He moved to Taiwan after the war and in 1949 was so impressed by Cheng Man Ching's (Zheng Manqing 1902-1975) Taichi martial ability that he gave up White Crane to study Tai Chi under GM Cheng. After 3 years he was accepted as a disciple of Cheng's and trained under him for a further 5 years. In 1959 under the instructions of Cheng, he moved to Singapore and later Malaysia to teach and propagate the art of Tai Chi.

In 1955 GM Huang along with eight fellow students of Cheng Man-Ching represented the Shih Chung Association in the Provincial Chinese Martial Arts Tournament. GM Huang was champion in the Taiji section and runner-up in the open (all martial styles) section. Two of his own students came 2nd and 3rd in the Taiji section.

In 1970, at the age of 60, GM Huang demonstrated his abilities in Tai Chi by defeating Liao Kuang-Cheng, the Asian champion wrestler (Shuai jiao), 26 throws to 0, in a fund raising event in Kuching Malaysia.

Grandmaster Huang introduced his Tai Chi into Singapore in 1956 and started his first Tai Chi Association there in 1959. He brought his Tai Chi to Kuching (Sarawak) in 1959, Sibu in 1961, Bintang in 1962, Sarikei in 1963, Miri in 1966, Api Api (Kota Kinabalu) in 1968, Beaufort, Keningau and Tenom in 1975. He set up his Malaysian Tai Chi association in 1973. He set up his Malaysian Tai Chi association in 1973. The Association is now international with many branches throughout Malaysia, Singapore, Brunei, Taiwan, Hong Kong and China (Shenzhen). There are also many schools dedicated to Grandmaster Huang's art in Europe, USA, Australia and New Zealand.

He spent all his adult life refining his martial arts skills. Slowly going from the hard external style of Kung Fu to the soft internal style of Tai Chi Chuan. In the last 10 years before he died in 1992, he refined his art even more by finally giving up on any hardness in his martial art. He firmly believed that Tai Chi should always have song as it's foundation, and not have even the smallest instance of force or hardness. (song is pronounced soong, there is no literal translation into English but it kind-of, sort-of means soft or relaxed).

Huang's exceptional skill has been praised by many tai chi and martial artists. In his book 'Chinese Boxing: Masters and Methods', Robert W. Smith says "[William] Chen probably climbed higher than any of Cheng Man-Ching’s students, except the converted White Crane boxer Huang Sheng-Hsien (who after learning t’ai chi moved to Singapore and acquired some fame there...)" (p77).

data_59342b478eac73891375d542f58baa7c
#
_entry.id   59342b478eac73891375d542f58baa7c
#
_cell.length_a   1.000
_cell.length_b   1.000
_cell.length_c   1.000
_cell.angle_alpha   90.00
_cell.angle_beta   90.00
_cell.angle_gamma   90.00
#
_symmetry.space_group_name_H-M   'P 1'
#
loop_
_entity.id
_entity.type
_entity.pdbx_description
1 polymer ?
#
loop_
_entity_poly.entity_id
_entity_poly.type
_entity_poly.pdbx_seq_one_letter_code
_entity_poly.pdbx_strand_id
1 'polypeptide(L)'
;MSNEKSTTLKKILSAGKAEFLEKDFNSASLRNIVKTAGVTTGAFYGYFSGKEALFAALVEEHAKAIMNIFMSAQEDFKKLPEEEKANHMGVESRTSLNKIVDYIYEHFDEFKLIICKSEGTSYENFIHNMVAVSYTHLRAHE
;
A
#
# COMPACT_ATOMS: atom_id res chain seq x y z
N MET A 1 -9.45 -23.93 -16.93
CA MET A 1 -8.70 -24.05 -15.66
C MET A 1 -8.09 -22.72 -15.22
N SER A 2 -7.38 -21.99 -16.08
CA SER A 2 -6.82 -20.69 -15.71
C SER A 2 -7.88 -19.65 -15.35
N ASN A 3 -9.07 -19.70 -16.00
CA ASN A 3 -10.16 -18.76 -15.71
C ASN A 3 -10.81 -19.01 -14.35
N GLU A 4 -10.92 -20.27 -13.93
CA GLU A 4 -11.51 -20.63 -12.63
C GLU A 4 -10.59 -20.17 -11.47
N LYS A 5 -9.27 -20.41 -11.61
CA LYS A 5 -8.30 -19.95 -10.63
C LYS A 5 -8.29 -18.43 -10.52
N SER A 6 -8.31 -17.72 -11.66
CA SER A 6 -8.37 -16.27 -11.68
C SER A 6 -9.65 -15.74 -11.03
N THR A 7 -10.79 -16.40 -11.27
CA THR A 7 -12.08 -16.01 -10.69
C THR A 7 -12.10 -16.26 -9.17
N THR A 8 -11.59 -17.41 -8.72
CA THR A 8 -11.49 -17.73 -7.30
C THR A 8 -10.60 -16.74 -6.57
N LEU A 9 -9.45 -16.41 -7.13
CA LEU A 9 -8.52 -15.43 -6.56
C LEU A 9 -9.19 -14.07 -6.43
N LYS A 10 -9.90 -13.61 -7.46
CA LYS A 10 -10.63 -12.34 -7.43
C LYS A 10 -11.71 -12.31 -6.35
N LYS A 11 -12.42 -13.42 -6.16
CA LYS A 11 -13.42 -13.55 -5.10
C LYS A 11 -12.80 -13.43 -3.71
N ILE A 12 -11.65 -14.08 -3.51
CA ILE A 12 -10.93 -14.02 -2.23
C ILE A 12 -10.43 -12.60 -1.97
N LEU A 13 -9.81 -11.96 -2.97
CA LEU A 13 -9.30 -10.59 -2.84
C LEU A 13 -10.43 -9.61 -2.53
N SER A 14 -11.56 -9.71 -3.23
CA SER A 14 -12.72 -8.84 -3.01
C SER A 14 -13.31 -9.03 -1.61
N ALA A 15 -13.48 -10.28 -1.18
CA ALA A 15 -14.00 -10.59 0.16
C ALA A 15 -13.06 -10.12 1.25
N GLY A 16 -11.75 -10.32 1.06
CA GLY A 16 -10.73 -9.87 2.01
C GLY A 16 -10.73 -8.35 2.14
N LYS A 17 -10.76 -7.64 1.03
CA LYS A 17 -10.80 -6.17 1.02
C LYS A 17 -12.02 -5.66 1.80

You will find many videos on the internet showing GM Huang throwing people. He loved to 'push hands' and would take every opportunity to 'push hands' with people. He makes it seem so easy that it looks fake, but it is not! He had refined his 'listening' skills to such a fine degree that with the barest touch he could read someone's body, control their centre, use their own force against them and throw them; all in a split second.

He was once asked how long it would take to learn all aspects of Tai Chi and replied "300 years". Even at the age of 82 years old and recognized as a great master of Tai Chi, he still felt he had much to learn.


Grandmaster Huang stressed that the most important thing in tai chi is song (soong - soft/relaxed).

You MUST find song in all aspects of your tai chi practise, so that eventually it is also in your everyday life. You must have Ting (centred mind and body - calmness), stillness and absence of fear. Once you start to achieve song then you can introduce yi (intention/mindfulness) into your body and chi (energy) will come naturally. Song without yi is useless. Yi without song is useless. But first you must have song. To achieve song, you must be diligent and continually practise mindfully on introducing song into your body. If there is a secret, then this is it!

You must be song step by step, don't forget the upper body and just jump straight to the hip joints. Do each body part in sequence, eventually it will be internal with very little movement. When more advanced, you can concentrate on yi being in each part of body, which will bring song into all your body (beginners will not be able to do this). Do not move onto next part of body until the previous is totally song.

Use song to dissipate the force through the whole body. Tai Chi is not letting the force sink into the feet, otherwise the feet are fixed to the ground like a building. The soles of the feet are light, like floating on water. Yi is in the whole body and in the feet even when stepping. Yi spreads through the whole body and stays there.

To help achieve song, GM Huang developed an exercise he called Hun Yuan Zhan Zhuang and also the Song Shen Wu Fa (Five loosening exercises). Please go to 'lessons' in the Classes section. There you will find video, class instructions and a brief description of the exercises. Remember, you need to have personal practical lessons; reading and video can not be used to substitute for a teacher. From these exercises you can learn to introduce song into your form and push-hands practise.

Below I have extracted 13 questions answered by Grand Master Huang (from the Tenom Sabah Webpage)

Q1. Are there different schools or sects of Tai Chi?